Admiral David D. Porter, The Naval History of the Civil War., Chapter 59: (search)
tia, Thomas Freeborn. Boat, 1 life 1,106 95 273 79 833 16 do Oct. 19, 1863 Jacob Bell. Boat, 1 yawl. 682 70 168 36 514 34 do Oct. 19, 1863 Freeborn, Eureka. t, 1 Waiting for prize list of the Jacob Bell. 1,101 41 279 14 822 27 do   Jacob Bell, Yankee, Satellite. Schooner Cora 624 50 526 90 97 60 Philadelphia Nov. 255, 1865 Eureka, Yankee, Freeborn, Currituck, Commodore Read, Teazer, Fuchsia, Jacob Bell. Steamer Caledonia 13,353 00 1,149 28 11,903 72 Boston Nov. 4, 1864 Keysto3, 1865 Dan Smith. Schooner Gold Leaf 205 00 86 12 118 88 do Jan. 11, 1864 Jacob Bell.   Goods and money, lot of 288 65 170 45 118 20 do Oct. 17, 1862 Western Wrose. Schooner Southerner 605 00 164 10 440 90 do Sept. 21, 1862 Wyandank, Jacob Bell, Teazer. Schooner Sabine 205 00 114 19 90 81 do Nov. 20, 1863 Resolute. for prize list of the Jacob Bell. 514 40 137 93 376 47 Washington   Wyandank, Jacob Bell.   Tobacco, 2 hogsheads 708 66 156 44 552 22 Springfield Feb. 17, 1865 Key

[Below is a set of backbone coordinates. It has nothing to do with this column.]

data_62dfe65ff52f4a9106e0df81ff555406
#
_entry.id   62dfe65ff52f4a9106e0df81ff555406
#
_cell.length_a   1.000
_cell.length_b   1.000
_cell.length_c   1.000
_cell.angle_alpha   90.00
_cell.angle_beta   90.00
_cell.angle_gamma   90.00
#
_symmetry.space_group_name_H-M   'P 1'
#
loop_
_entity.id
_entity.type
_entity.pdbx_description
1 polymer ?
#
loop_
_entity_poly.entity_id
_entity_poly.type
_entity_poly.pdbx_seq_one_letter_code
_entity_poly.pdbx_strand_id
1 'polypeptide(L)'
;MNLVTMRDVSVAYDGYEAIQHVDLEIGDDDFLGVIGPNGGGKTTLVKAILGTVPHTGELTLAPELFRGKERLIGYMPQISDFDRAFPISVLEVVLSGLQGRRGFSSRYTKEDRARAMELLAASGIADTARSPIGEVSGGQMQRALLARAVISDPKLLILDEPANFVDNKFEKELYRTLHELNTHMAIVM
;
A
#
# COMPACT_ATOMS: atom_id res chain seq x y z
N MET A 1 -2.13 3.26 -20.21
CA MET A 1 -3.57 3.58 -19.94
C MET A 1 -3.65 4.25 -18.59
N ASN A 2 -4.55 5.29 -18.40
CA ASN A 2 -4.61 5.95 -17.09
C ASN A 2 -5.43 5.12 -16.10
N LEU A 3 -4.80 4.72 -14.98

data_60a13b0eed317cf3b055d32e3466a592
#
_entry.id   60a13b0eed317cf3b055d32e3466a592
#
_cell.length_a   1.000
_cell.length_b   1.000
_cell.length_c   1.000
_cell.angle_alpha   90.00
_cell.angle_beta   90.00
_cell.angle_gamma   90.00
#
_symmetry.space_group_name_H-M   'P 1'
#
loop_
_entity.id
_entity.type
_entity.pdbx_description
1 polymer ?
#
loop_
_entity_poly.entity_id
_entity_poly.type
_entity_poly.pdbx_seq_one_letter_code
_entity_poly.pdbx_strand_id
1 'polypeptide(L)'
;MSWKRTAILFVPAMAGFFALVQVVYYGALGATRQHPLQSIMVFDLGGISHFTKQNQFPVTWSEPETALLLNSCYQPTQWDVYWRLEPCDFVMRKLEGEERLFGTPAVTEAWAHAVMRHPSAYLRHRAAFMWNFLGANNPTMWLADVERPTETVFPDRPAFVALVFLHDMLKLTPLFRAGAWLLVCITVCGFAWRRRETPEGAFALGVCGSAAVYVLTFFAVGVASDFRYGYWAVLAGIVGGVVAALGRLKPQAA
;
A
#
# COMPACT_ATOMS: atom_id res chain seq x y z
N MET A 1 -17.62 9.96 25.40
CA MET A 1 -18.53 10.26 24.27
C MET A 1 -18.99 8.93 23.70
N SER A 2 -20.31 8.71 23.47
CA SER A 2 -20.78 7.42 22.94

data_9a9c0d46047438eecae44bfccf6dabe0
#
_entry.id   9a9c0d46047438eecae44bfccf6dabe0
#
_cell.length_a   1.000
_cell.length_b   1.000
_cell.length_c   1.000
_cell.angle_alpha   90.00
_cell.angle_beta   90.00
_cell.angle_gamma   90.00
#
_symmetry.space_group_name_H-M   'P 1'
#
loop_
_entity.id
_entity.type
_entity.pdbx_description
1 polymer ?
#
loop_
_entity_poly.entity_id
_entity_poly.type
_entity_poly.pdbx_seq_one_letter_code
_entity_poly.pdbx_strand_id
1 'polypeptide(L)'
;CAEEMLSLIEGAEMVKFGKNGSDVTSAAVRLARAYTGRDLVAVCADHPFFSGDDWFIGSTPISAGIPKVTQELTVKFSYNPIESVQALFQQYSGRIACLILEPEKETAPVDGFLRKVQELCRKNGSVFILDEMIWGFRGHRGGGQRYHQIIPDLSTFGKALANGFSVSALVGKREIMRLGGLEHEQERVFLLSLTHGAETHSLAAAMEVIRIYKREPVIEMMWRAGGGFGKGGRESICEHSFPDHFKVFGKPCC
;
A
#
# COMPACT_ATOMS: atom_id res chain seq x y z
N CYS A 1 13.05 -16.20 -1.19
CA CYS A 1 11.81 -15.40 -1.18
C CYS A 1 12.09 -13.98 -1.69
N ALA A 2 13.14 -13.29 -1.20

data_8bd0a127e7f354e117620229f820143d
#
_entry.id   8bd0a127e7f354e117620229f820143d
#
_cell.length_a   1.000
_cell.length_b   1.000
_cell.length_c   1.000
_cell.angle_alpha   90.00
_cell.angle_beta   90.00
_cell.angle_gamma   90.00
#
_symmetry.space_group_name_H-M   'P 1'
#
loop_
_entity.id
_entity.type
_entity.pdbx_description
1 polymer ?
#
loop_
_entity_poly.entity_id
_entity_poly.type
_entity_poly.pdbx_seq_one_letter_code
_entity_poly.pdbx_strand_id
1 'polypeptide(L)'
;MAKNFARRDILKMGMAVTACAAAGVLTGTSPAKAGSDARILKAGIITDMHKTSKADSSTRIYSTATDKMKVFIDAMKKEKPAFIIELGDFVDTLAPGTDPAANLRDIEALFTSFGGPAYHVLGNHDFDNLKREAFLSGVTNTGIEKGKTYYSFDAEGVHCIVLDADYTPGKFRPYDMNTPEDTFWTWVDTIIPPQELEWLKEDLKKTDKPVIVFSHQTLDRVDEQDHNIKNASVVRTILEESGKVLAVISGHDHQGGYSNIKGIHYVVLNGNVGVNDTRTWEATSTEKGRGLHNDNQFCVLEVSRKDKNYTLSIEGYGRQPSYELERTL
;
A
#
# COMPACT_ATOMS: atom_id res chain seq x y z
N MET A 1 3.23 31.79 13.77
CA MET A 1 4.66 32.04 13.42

ury sustained by his battery, although in equally exposed position with Capt. Weeden's battery. Not an officer or man attached to either battery shrank from valorous performance of duty. The regiments of Gen. Morell's brigade, although saluted occasionally by the dropping in of shells among them, showed no signs of fear. A shell passed over the Ninth Massachusetts regiment, and struck in the pioneer corps of the Sixty--second Pennsylvania regiment. It first tore away the haversack of Jacob Bell, of company D, then struck----Musser, of company I, tearing away his cartridge-box, causing it to explode. After this it hit Jacob Rombaugh, of company D, on the left foot, inflicting a severe wound; slightly bruised John Reddy, a drummer-boy, and then hopped into the air and came down without exploding. Musser subsequently died of his injuries. He lived in Jefferson County, Pa., and was a single man. Gen, Morell and staff and Gen. Martindale and staff were in the foremost places of